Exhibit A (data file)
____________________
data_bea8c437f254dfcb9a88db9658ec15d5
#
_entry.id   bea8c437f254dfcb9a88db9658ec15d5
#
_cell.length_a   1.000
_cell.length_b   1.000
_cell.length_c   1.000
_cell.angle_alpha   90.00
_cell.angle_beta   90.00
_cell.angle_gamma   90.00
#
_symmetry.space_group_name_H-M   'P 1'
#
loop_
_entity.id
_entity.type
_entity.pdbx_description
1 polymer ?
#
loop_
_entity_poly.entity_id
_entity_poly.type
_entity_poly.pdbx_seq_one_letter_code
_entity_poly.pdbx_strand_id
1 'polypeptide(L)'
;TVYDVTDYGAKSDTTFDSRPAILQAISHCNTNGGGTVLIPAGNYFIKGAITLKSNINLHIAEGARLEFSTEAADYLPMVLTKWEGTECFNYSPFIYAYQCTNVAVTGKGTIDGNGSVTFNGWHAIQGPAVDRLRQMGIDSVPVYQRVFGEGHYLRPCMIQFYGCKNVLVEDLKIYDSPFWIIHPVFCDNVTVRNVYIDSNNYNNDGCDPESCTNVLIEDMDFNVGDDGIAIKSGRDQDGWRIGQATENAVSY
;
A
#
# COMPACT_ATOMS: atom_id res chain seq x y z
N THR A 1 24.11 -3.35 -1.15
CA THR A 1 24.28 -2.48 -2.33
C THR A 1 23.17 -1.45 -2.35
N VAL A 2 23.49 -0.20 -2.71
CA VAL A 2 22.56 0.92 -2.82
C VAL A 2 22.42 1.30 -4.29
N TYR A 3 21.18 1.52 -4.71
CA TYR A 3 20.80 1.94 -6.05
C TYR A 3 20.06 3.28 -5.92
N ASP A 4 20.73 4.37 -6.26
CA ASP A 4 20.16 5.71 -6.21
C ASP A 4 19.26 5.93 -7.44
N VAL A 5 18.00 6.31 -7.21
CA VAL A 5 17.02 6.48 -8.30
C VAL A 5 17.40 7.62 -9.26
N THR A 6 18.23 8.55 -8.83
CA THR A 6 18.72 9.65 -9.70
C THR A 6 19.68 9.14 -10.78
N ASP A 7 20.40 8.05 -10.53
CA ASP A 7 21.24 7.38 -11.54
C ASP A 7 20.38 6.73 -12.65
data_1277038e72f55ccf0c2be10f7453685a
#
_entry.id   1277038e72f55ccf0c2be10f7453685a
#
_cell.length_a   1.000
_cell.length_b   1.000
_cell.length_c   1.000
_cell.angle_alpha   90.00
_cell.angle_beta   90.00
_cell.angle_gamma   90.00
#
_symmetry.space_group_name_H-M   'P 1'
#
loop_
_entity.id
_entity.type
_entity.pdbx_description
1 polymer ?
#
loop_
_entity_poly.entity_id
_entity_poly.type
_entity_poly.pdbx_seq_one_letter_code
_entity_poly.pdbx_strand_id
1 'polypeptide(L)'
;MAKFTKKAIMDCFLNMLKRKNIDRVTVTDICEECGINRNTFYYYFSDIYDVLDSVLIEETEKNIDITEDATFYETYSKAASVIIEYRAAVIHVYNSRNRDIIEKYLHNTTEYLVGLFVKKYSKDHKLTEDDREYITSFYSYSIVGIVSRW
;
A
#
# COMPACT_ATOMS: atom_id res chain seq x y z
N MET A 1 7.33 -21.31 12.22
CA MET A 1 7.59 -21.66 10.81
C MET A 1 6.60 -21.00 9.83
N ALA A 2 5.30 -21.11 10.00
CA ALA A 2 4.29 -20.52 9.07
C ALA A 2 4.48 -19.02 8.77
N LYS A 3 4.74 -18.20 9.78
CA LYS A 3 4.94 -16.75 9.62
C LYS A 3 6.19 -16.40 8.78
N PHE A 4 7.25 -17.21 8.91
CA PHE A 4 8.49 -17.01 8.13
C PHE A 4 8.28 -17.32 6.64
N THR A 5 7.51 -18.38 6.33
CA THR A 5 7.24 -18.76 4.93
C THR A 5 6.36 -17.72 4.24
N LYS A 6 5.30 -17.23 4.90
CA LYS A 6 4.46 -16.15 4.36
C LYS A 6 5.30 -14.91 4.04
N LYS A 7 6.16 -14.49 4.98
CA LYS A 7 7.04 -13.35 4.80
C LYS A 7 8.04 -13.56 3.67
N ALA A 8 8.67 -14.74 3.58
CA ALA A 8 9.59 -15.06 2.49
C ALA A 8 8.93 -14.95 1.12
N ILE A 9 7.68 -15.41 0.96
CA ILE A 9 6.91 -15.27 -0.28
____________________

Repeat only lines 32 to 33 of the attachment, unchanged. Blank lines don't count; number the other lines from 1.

CA THR A 1 24.28 -2.48 -2.33
C THR A 1 23.17 -1.45 -2.35